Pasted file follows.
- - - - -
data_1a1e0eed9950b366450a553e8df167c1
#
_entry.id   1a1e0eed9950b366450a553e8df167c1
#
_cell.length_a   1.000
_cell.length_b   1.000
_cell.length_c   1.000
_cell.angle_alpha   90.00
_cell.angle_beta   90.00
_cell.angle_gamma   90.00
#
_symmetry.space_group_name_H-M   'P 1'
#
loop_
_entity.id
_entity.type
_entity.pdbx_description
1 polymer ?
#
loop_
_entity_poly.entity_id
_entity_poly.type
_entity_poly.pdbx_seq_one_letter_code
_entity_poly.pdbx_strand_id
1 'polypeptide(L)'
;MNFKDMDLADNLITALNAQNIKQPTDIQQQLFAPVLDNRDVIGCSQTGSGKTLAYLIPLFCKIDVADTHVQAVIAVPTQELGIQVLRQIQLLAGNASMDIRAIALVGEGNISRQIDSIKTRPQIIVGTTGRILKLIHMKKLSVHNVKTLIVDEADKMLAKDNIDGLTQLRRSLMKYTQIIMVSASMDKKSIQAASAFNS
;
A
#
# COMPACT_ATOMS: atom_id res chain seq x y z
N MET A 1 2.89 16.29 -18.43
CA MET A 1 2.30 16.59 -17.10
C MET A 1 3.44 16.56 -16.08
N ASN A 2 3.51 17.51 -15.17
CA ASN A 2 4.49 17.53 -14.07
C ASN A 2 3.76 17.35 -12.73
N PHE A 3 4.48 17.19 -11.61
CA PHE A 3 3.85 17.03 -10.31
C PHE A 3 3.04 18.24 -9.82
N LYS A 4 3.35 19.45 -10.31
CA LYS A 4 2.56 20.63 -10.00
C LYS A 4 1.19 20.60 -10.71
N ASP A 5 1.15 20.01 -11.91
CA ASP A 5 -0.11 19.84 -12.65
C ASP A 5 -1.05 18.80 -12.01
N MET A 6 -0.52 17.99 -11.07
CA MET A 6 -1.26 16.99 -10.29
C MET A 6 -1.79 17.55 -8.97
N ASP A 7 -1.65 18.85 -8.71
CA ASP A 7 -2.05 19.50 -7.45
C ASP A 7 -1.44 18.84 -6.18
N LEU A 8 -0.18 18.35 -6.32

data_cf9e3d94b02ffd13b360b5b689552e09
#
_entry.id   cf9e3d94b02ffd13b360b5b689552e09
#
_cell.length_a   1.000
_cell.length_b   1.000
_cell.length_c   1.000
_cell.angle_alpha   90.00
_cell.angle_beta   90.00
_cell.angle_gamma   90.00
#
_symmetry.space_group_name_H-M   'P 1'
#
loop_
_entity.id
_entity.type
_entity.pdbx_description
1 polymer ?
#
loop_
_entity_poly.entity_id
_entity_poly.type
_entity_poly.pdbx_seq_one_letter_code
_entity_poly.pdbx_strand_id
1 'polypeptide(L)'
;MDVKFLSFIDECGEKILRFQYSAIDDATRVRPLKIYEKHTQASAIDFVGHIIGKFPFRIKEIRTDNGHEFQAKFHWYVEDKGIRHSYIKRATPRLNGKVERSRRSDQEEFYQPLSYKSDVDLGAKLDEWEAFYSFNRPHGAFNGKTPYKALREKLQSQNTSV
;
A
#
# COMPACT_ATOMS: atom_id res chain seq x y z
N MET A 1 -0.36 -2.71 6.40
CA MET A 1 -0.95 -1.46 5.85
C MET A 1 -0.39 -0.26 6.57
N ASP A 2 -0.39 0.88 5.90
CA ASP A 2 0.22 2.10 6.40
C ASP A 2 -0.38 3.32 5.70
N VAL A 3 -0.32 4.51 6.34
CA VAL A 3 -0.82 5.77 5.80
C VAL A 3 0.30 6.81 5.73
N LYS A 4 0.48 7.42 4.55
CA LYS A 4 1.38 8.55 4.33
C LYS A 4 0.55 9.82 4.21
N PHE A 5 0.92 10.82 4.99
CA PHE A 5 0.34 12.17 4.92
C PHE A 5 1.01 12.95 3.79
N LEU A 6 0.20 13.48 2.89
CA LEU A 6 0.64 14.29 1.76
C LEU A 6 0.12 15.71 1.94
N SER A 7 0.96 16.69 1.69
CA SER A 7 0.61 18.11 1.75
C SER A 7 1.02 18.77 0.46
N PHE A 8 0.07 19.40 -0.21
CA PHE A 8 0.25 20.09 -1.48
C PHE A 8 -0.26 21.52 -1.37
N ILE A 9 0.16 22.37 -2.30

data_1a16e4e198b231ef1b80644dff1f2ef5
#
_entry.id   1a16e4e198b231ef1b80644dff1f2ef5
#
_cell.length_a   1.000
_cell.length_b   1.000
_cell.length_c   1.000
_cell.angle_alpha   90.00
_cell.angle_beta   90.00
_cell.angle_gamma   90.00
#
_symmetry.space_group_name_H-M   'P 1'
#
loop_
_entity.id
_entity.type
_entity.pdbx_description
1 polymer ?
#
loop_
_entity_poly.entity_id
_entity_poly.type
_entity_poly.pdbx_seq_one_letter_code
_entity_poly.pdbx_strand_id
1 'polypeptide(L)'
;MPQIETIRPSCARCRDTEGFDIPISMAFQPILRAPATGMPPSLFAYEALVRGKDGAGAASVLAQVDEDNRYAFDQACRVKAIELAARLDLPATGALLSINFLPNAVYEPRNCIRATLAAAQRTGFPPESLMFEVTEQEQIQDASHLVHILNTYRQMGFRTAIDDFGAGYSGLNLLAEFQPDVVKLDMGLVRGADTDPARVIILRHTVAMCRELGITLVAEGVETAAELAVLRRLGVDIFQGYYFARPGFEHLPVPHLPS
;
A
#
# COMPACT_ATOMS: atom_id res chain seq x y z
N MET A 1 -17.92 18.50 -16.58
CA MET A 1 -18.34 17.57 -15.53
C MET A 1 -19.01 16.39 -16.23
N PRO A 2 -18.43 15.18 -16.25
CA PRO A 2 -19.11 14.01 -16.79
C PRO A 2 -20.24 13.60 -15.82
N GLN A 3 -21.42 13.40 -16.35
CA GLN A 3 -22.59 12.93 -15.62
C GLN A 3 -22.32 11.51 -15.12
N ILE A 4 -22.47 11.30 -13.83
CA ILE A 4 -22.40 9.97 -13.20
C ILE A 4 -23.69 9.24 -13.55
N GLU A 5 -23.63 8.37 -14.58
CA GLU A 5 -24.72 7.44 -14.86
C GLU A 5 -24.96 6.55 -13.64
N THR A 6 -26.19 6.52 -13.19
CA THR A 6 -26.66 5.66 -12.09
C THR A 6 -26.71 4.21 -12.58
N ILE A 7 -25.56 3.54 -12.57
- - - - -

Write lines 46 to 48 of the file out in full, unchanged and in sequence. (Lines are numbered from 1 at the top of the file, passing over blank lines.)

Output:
N MET A 6 -0.52 17.99 -11.07
CA MET A 6 -1.26 16.99 -10.29
C MET A 6 -1.79 17.55 -8.97